Teva beats Street profit forecasts by 10%

Drugmaker reports second-quarter earnings of 68 cents per share, against mean estimate of 62 cents
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Israeli drugmaker

Teva Pharmaceuticals

(Nasdaq, TASE:TEVA) beat second-quarter 2002 profit forecasts by 10%, reporting earnings of $91.9 million, up 43% from the second quarter of 2001.

Fueled by sales of proprietary multiple sclerosis treatment Copaxone and several generic drugs, Teva's earnings worked out to 68 cents per share, compared with $64.5 million, or 47 cents per share, a year earlier.

Analysts' estimates had ranged from 60 cents to 65 cents per share, with the mean estimate of 62 cents, according to Thomson First Call,

Reuters

notes.

Sales rose 11.4% from the parallel quarter to $572 million, compared with $513.6 million in the year-ago quarter.

The company's gross profit margin was 43.2%, boosted by rising prices because of the shekel's devaluation against the euro and dollar.

The Israeli drugmaker's gross spending on R&D rose 13% from the corresponding quarter of 2001, while net R&D costs rose 36%. The technical reason is that the Danish company Lundbeck stopped financing a share of R&D costs pertaining to oral Copaxone, after clinical trials in the United States proved inconclusive.

Teva's operating profit came to $111.6 million, up a steep 28% from $86.9 million in the parallel quarter.

The net received a boost from a 50% drop in financing costs against the parallel quarter to $4 million.

Cash flow from regular activities was $130 million, in line with the $273 million Teva reported for the whole year of 2001.

Copaxone, a hit in Europe

For the first six months of 2002, Teva reported sales of $1.17 billion, 11% more than in the corresponding half of 2001. It netted $177 million, up 49% from the parallel.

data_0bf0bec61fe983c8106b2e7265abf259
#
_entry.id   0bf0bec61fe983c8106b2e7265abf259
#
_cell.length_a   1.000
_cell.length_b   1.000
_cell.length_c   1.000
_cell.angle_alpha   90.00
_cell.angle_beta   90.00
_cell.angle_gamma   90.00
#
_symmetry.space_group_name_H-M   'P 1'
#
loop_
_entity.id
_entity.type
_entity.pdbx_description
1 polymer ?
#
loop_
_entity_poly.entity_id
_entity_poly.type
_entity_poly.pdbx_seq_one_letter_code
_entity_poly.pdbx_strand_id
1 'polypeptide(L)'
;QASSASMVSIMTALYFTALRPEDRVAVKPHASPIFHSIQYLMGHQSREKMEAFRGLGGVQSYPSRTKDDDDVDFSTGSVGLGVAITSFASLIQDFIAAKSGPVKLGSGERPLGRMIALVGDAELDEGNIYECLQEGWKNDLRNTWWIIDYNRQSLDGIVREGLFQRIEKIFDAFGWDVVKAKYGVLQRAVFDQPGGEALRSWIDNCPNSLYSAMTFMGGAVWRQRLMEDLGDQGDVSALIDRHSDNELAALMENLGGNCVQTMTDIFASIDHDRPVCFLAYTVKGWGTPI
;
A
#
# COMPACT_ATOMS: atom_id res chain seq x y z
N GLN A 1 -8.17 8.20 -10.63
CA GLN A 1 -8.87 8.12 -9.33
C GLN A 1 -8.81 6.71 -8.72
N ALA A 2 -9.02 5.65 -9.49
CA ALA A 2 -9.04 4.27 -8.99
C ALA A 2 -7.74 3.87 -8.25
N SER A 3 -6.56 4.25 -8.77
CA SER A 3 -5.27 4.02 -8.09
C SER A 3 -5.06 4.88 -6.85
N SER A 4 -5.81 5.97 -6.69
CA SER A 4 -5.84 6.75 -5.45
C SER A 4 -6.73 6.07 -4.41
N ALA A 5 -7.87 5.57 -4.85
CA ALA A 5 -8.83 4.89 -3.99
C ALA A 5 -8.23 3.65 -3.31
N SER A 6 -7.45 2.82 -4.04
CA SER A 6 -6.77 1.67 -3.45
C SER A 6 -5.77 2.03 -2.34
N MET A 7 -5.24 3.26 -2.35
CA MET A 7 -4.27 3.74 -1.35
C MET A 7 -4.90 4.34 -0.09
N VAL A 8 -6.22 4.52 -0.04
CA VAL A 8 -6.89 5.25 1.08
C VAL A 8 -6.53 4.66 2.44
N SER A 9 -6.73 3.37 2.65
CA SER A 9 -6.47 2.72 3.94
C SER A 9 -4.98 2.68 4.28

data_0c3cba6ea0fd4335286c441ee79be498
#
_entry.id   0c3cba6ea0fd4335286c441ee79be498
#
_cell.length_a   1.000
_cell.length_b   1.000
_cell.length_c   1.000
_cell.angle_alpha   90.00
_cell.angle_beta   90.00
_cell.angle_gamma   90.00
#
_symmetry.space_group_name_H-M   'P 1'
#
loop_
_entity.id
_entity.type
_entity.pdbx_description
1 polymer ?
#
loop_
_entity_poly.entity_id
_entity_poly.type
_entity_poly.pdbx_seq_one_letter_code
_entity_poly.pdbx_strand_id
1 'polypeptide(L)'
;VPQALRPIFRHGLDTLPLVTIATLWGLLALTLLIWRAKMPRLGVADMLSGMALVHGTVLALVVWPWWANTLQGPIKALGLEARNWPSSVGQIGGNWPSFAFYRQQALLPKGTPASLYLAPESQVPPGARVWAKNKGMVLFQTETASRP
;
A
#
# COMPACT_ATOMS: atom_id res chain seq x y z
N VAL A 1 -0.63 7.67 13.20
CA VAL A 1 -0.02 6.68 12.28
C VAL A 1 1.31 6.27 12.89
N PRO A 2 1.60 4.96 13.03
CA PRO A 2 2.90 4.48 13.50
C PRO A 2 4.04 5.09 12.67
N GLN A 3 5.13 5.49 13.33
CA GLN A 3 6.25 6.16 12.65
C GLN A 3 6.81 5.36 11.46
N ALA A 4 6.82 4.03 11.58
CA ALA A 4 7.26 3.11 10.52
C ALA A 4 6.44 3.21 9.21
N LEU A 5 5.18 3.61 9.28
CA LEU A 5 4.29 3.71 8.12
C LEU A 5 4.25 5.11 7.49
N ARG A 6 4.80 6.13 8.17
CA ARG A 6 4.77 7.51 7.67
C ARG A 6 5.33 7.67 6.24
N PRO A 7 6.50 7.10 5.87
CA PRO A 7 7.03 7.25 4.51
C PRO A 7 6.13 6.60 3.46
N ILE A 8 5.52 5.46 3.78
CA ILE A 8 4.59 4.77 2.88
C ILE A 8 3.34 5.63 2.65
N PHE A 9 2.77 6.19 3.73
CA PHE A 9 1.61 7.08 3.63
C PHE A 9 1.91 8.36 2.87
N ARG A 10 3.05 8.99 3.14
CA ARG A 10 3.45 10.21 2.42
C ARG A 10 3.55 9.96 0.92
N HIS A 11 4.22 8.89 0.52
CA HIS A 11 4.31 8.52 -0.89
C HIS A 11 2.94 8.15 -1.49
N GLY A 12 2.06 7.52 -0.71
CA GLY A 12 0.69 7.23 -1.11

Drug sales in North America increased by 14% in the second quarter, mainly thanks to new generic drugs launched in the United States market. The most prominent additions were Torsemide, used to treat hypertension and oedema, and Tramadol, an analgesic.

Copaxone sales also picked up. In terms of sales to market, Copaxone - Teva's treatment for RR multiple sclerosis increased 38% in the second quarter against the parallel. European sales of Copaxone soared by about 60% to $130 million.

Altogether, North American second-quarter sales increased by 10% to $356 million, while European sales soared 29% to $141 million. But sales to the rest of the world sank by 9% to $75 million.

Sales of chemical products, including internal sales, rose 10% against the corresponding quarter. Chemical product sales to external customers dropped by $3 million against the parallel.

Teva has 62 requests in the pipeline awaiting U.S. Food and Drug Administration approvals. Fourteen of them have won tentative approval. In terms of the original drugs, the 62 generate sales exceeding $23 billion a year.

During the first half Teva received approvals for 11 products, of which 10 have been launched. It also received eight tentative approvals in that time.

Teva today announced a dividend of 9.1 cents per share. The date of record will be August 21, 2002 and the payment date will be September 5, 2002. Tax at a rate of 19% will be deducted at source, Teva said.